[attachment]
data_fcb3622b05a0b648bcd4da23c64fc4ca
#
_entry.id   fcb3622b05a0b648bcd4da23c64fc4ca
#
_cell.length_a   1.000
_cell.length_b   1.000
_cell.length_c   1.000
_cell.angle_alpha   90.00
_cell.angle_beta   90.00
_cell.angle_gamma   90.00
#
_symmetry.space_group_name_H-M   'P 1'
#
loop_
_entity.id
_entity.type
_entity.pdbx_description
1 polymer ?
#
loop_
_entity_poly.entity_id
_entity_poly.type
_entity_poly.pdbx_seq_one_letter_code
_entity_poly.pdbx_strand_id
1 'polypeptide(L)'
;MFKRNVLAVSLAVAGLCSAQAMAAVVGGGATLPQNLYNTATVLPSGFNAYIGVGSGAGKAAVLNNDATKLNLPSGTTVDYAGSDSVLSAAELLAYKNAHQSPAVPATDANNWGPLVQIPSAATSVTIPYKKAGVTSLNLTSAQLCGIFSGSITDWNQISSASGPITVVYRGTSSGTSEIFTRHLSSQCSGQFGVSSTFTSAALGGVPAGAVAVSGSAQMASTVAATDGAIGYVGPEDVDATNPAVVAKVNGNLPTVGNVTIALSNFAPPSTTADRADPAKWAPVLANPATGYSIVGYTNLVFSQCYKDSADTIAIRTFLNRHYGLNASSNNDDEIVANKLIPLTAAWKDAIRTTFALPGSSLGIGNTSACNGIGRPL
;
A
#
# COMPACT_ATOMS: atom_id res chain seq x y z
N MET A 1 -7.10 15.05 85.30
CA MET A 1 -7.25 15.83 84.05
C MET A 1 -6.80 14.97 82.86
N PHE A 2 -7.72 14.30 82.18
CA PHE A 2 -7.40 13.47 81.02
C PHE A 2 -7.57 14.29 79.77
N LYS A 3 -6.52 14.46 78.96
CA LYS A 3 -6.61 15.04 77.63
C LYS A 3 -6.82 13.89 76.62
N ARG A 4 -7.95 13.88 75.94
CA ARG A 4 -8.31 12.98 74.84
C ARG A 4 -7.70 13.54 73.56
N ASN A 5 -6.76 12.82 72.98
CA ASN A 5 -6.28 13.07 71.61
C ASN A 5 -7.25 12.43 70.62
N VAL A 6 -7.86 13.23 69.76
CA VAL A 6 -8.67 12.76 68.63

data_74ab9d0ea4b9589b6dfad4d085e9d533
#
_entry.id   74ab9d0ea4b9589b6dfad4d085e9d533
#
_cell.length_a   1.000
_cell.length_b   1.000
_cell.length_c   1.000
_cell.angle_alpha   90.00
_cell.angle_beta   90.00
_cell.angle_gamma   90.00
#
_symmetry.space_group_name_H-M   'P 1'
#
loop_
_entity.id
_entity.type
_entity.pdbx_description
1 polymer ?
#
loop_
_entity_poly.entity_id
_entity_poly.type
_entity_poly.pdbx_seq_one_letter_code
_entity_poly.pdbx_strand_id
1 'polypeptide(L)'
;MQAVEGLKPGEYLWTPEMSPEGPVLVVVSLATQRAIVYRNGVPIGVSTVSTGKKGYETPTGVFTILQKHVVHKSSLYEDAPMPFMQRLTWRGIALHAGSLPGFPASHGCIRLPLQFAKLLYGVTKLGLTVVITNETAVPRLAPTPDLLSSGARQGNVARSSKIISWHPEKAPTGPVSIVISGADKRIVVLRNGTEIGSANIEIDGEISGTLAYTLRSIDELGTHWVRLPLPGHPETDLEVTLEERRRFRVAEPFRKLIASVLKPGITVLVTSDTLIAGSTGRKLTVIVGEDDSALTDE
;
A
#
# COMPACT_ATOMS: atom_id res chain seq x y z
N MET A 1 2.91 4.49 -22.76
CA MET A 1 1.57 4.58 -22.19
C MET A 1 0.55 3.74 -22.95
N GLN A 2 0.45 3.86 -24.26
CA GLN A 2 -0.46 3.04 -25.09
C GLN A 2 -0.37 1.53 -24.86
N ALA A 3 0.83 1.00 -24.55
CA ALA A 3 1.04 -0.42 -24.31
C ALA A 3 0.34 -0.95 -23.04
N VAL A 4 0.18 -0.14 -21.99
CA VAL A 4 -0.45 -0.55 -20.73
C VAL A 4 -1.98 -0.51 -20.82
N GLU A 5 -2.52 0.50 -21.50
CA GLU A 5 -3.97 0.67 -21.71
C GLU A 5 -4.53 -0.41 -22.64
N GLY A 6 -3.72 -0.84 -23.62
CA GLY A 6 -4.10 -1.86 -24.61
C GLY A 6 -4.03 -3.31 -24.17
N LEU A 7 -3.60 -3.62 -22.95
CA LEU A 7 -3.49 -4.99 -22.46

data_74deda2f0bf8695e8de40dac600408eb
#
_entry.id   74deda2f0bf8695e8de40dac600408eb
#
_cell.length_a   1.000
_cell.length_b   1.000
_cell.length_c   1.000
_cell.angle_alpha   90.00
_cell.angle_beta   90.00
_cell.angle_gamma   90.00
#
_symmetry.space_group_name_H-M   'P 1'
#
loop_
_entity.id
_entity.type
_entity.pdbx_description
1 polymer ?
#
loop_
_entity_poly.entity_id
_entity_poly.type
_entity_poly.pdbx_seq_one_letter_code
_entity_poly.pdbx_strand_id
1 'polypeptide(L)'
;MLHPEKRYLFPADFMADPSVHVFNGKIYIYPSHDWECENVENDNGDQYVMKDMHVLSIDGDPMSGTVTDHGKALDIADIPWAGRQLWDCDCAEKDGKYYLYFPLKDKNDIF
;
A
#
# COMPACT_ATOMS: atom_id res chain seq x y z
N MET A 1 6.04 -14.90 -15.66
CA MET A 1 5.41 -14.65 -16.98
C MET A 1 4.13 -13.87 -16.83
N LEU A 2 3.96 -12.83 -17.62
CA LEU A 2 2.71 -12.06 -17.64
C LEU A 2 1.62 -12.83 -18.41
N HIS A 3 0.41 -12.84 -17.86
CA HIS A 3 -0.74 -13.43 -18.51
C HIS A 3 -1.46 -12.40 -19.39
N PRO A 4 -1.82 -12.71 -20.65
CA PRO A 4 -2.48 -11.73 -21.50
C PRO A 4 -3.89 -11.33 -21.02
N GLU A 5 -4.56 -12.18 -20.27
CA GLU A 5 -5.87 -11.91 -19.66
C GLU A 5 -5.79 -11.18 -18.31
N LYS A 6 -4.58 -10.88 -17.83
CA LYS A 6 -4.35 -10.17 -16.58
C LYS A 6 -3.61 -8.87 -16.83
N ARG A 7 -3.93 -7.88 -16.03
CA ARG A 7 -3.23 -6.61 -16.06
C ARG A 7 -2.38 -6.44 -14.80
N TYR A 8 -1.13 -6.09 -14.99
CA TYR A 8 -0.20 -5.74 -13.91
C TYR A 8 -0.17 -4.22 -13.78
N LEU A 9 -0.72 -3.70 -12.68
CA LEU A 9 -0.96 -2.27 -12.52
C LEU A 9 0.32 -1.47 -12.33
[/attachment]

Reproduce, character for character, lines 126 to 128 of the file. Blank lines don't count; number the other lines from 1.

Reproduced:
#
# COMPACT_ATOMS: atom_id res chain seq x y z
N MET A 1 6.04 -14.90 -15.66